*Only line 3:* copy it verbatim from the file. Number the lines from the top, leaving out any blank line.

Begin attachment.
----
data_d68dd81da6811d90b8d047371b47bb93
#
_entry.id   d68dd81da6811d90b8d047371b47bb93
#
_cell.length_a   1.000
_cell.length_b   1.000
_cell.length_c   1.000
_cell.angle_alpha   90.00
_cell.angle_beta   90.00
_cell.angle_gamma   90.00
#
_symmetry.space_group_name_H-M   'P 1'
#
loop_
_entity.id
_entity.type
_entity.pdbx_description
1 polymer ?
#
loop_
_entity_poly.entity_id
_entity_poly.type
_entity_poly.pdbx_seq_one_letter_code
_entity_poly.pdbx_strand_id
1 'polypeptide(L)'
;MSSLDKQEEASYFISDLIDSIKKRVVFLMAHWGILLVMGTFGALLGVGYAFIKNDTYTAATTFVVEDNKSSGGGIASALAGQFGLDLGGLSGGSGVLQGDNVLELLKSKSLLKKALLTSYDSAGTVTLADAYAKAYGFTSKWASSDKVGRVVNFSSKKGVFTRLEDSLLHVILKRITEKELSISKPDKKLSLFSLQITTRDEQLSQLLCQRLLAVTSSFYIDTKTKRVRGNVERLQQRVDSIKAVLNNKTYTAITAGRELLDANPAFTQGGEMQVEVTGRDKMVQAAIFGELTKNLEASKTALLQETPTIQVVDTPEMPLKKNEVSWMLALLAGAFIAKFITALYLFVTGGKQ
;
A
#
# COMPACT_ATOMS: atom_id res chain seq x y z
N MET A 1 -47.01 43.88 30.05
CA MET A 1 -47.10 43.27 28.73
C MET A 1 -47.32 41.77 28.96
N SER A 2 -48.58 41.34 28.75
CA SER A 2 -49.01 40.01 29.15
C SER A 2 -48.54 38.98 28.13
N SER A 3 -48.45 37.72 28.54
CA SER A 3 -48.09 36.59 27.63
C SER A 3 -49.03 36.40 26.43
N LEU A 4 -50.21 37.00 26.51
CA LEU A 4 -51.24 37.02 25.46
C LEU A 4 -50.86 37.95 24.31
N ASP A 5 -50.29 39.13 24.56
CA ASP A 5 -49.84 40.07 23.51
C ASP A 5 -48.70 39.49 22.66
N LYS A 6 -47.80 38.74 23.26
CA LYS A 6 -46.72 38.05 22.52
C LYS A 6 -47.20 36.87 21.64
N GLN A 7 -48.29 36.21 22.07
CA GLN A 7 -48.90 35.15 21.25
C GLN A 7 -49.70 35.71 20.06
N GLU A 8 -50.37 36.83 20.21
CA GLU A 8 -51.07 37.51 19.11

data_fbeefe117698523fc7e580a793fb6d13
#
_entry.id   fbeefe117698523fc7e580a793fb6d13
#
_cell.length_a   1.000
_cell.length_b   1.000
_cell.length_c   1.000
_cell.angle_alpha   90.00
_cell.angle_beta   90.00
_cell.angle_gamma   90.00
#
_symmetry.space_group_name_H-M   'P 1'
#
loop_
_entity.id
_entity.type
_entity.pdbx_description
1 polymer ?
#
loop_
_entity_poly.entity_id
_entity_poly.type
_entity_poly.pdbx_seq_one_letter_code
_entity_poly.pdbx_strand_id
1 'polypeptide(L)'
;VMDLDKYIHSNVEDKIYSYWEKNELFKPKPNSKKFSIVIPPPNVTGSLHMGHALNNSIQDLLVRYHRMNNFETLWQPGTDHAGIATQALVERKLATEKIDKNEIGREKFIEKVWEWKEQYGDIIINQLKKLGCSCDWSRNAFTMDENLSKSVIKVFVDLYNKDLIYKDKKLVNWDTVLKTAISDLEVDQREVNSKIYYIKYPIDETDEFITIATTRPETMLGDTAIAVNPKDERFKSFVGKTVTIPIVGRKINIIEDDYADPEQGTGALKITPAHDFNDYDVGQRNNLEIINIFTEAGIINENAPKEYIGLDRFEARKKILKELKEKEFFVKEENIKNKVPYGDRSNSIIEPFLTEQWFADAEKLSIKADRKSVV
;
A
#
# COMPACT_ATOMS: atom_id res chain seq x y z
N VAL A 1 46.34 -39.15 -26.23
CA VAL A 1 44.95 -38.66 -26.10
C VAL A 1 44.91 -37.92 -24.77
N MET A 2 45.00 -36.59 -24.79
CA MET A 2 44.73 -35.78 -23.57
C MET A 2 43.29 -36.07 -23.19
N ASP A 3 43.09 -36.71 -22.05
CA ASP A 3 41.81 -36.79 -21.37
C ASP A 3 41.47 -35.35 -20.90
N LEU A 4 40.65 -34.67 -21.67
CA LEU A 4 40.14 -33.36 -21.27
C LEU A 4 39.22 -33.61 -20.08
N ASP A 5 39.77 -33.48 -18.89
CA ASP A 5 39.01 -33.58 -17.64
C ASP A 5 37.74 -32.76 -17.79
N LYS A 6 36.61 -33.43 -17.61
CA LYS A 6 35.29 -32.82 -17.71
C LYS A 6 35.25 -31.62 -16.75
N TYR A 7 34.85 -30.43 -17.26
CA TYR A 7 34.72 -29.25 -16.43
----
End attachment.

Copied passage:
_entry.id   d68dd81da6811d90b8d047371b47bb93